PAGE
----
"Never Before," "Merci Beaucoup," "The Old Calliope," "The Sailors' Polka" and "Today-Tomorrow-Forever," words and music by Mack David and Jay Livingston.
DETAILS
Alternate Titles:
At Sea with the Navy
Nancy from Naples
Release Date:
February 1952
Premiere Information:
Los Angeles opening: 24 January 1952
New York opening: 31 January 1952
Production Date:
early September--mid October 1951
addl scene began late October 1951
Copyright Claimant:
Wallis-Hazen, Inc.
Copyright Date:
4 December 1951
Copyright Number:
LP1495
Physical Properties:
Sound
Western Electric Recording
Black and White
Duration(in mins):
102 or 104
Length(in reels):
11
Country:
United States
Language:
English
PCA No:
15605
SYNOPSIS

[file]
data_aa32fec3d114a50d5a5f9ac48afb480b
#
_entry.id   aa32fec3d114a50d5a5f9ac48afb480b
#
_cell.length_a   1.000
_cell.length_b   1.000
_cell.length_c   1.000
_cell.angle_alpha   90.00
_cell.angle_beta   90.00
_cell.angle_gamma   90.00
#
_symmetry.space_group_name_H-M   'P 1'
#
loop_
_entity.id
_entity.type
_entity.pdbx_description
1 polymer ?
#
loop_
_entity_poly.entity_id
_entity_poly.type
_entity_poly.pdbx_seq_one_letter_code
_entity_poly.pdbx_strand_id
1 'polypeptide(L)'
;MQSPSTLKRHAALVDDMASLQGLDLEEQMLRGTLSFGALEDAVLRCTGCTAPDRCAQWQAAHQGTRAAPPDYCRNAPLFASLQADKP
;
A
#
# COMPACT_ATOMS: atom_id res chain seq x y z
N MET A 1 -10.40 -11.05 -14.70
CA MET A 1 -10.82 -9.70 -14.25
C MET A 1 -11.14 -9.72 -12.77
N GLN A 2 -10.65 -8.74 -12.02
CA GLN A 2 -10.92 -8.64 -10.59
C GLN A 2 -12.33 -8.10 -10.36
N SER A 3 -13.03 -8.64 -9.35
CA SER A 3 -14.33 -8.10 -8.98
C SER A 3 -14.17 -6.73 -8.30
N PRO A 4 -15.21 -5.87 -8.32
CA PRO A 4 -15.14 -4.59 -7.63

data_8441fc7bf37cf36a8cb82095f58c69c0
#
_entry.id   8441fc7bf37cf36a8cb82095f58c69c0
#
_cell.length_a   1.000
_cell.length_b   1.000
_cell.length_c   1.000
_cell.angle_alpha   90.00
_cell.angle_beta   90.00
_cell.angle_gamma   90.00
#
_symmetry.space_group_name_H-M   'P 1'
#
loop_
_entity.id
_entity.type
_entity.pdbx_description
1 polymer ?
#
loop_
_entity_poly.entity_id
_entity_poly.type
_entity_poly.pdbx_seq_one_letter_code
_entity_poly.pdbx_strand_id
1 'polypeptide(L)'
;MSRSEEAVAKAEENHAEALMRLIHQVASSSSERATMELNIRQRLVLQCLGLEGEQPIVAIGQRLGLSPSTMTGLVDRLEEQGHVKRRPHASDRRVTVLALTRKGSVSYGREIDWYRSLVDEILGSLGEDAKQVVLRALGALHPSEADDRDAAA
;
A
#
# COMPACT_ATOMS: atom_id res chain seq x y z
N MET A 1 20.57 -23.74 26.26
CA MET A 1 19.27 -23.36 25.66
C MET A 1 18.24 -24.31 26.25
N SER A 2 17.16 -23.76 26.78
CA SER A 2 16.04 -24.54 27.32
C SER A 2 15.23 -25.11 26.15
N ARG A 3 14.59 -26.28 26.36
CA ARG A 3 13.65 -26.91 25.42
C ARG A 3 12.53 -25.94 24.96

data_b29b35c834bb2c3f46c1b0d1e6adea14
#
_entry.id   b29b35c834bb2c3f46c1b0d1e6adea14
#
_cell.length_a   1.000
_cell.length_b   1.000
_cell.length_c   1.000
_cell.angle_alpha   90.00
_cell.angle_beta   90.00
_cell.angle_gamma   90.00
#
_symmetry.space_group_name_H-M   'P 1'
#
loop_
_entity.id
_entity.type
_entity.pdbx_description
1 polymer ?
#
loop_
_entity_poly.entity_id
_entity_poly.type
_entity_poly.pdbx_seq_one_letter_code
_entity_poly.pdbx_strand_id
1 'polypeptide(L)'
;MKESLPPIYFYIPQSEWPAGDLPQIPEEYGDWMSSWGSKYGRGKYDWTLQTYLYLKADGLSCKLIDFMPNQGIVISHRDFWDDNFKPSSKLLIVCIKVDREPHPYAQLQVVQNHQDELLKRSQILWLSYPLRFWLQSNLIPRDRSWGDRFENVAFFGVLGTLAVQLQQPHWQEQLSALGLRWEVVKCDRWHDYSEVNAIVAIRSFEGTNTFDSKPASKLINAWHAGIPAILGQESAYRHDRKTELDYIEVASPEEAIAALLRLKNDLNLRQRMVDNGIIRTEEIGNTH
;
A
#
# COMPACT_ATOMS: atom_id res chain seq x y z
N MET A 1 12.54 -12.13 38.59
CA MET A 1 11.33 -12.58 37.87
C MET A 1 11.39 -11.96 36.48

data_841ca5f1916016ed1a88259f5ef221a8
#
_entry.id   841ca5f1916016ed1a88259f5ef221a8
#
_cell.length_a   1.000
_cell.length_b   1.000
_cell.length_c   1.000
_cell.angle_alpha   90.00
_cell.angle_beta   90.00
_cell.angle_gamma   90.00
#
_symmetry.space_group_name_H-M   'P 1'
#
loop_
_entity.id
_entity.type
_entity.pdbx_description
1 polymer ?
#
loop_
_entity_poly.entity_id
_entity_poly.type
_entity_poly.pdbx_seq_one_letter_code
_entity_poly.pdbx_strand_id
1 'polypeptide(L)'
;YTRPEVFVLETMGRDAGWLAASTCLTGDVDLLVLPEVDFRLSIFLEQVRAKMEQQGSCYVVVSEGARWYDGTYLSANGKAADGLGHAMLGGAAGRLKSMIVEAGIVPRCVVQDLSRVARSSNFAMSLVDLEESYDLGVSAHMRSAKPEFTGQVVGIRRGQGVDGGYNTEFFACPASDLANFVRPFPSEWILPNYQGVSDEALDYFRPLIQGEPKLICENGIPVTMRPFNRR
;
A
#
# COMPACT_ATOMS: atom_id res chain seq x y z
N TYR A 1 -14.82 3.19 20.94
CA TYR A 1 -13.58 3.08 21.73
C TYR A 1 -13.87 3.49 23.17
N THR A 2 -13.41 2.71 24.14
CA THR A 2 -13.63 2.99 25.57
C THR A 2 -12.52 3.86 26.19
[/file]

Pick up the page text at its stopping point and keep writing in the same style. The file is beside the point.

At a Navy recruiting station, bumbling, allergy-plagued Melvin Jones meets Al Crowther, a handsome crooner and ladies' man. Al is applying for the eleventh time because he likes the attention that women, like entertainer Hetty Button, his latest conquest, give him when they think he is about to ship out, but is sure his trick knee will prevent him from passing the Navy's physical exam. To Melvin's and Al's surprise, the Navy passes them both and sends them to a training camp in San Diego, along with Petty Officer Lardoski, a bully whom Al and Melvin have already antagonized. At camp, Melvin is terrified at having his blood drawn during the routine physical and runs into Red Cross nurse Hilda Jones's office to hide. Unknown to Melvin, Hilda mans the local blood bank and assumes he has come to donate. After Melvin gives blood to please Hilda, who is attractive to him because she wears little makeup, something to which he is violently allergic, he is forced back to the physical, but baffles the staff with his now-bloodless veins. Later, the men are trained in ship procedures, and Melvin manages to sink his rowboat. As punishment, Lardoski cancels all of the recruits' liberty, but when Al is asked to sing on a television show as a Navy representative, he agrees on condition that liberty be reinstated. Lardoski gives in, and on his way into town, Melvin meets Hilda and invites her to watch Al perform. At the television station, Al and Melvin end up singing together, and Melvin is cajoled into judging a kissing contest sponsored by the "Tempting Kiss" cosmetics company, the ... +